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Sailing and Television – an unholy alliance

by Bob Fisher on 20 Aug 2008
Qingdao Olympic Regatta 2008 Beijing Outside Broadcast (BOB) Guy Nowell © http://www.guynowell.com

Is the harvesting of the share of television rights monies by ISAF too high a price to pay for the incursion of Great God Television into our sport?

While it does provide the major share of the income of the international federation, the price that is paid for it by the interference into the Olympic regatta would appear questionable.


Live television makes unwelcome demands on the competitors and organisers of the races because of the timing constraints of television scheduling. To fit sailboat races to a time table is to lose the flexibility that is important to the creation of top class races, and the sailors at the Olympic regatta deserve the ultimate in races, even when the races are forced to be held in less than perfect places.

What it doesn’t deserve is to be held to ransom in the way that the RS:X Men’s fleet was for its medal race – one that lasted a mere 19 minutes and three seconds.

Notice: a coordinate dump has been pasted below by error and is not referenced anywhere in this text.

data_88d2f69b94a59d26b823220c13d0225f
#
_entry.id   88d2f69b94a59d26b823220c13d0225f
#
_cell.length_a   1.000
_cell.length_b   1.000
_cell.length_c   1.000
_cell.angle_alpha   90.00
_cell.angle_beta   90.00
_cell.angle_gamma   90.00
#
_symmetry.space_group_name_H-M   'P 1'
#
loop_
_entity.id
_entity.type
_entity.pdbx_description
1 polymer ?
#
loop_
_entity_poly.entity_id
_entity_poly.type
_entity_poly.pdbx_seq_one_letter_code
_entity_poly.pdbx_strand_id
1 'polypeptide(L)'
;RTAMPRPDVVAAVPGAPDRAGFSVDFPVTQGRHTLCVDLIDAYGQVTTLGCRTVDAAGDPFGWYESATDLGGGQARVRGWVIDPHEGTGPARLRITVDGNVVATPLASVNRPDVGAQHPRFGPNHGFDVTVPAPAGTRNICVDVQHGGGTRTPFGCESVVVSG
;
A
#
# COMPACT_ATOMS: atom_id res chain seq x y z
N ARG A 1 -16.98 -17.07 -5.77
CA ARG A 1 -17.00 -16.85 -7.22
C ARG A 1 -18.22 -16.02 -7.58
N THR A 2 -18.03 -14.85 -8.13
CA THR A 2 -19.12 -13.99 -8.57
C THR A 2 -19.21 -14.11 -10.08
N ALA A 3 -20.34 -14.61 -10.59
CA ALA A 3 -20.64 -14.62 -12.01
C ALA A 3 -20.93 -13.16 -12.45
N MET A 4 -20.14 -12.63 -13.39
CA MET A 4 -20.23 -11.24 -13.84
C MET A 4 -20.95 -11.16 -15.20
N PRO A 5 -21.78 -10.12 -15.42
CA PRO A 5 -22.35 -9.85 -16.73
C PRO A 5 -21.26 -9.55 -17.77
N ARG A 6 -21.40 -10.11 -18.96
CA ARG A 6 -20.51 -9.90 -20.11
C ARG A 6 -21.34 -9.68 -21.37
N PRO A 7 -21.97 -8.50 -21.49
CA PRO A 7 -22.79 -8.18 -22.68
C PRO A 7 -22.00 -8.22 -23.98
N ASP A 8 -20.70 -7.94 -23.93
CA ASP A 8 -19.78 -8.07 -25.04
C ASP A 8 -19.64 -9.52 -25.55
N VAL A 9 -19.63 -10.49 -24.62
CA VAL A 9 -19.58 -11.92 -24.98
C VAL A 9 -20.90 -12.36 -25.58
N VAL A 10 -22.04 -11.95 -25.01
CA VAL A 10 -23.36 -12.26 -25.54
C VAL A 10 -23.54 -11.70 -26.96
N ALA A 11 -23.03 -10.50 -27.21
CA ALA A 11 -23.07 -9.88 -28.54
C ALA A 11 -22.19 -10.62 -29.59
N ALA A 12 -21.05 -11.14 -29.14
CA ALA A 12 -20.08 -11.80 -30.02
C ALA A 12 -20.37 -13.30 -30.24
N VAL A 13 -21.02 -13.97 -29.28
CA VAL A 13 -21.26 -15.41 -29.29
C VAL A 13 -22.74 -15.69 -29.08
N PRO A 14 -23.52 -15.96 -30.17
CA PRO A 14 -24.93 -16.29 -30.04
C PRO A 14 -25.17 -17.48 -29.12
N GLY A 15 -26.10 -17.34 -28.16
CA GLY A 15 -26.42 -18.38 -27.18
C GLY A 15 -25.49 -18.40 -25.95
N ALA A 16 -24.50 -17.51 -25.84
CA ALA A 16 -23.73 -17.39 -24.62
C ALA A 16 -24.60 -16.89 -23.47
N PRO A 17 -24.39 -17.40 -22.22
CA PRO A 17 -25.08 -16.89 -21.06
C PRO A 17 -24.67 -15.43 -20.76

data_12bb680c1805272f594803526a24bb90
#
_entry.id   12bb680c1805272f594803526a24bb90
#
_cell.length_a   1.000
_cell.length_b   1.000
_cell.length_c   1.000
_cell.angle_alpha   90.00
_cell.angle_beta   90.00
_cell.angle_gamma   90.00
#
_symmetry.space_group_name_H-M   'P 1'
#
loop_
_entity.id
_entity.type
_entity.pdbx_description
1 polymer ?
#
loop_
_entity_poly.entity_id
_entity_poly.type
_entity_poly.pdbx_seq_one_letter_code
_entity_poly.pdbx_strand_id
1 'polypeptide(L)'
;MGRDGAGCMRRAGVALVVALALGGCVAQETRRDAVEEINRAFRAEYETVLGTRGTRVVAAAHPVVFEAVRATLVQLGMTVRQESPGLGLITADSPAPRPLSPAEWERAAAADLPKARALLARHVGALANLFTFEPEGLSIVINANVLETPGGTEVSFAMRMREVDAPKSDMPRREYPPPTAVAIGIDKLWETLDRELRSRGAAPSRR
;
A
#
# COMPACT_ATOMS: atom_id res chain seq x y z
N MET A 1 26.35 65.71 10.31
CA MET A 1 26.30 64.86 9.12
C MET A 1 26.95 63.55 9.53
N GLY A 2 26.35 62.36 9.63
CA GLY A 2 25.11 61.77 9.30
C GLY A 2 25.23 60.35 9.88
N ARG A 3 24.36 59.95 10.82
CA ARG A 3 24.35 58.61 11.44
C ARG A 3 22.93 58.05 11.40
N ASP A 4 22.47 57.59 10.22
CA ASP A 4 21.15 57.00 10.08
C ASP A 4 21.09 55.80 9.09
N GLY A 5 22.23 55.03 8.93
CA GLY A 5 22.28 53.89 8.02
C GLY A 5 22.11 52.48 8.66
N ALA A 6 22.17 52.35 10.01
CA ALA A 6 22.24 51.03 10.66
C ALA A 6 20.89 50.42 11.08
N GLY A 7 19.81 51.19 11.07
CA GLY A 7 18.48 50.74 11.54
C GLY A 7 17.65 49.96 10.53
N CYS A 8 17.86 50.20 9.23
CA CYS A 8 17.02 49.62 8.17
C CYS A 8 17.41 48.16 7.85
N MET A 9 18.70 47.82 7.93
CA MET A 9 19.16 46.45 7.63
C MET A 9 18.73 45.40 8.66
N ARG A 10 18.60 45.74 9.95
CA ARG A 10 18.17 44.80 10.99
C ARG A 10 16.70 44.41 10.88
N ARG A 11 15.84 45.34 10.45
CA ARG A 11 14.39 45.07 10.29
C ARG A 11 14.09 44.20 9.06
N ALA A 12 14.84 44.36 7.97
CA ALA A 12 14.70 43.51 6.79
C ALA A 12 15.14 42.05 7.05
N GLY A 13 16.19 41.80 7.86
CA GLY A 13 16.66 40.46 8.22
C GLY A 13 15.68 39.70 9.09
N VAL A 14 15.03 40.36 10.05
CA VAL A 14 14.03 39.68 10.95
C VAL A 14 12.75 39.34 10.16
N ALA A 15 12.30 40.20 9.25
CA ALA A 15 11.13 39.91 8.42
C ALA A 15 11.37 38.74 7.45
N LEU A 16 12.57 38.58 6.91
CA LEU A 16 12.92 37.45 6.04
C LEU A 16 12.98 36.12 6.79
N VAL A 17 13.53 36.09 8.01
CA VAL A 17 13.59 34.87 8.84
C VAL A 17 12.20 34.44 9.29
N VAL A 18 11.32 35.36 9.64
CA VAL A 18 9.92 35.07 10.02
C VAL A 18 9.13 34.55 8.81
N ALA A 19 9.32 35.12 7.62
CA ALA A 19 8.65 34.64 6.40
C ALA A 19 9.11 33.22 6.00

Not in the interest of the competitors, but simply to fit in with television scheduling. The Women’s event, held in much the same (official) wind strength, went the full twice around course and lasted 31 minutes and ten seconds.

No official reason has been given for the shorter length of the Men’s event and there are those who were disappointed by the shorter course.

Anyone who has had anything to do with the television coverage of sailing will be totally aware of the fragility of live coverage. At best it is a risk and all too frequently is a disaster because of the weather conditions.

Editing it into properly prepared packages can be exciting – one only has to see the CNN Mainsail show to discover how to make our sport exciting on the small screen.

It would also eliminate the pressure on race organisers to have the course ready at a given time when the wind is anything but steady in direction. The race, and the televising of it, would therefore be of a higher quality. In addition it would allow racing to take place over a reasonable course, independent of time constraints.

The medal race might be of less dubious value if the television coverage was properly edited and shown a short time after the racing had been held. The viewers would appreciate the efforts that had been made on their behalf and the viewing figures would be considerably higher – the switch-over inclination when some of the medal races have been shown live, would be dramatically reduced.

It is time for ISAF to reconsider the position and to offer to assist television without rolling over and giving everything away. The sailors, who the federation claims to serve, deserve a better deal.
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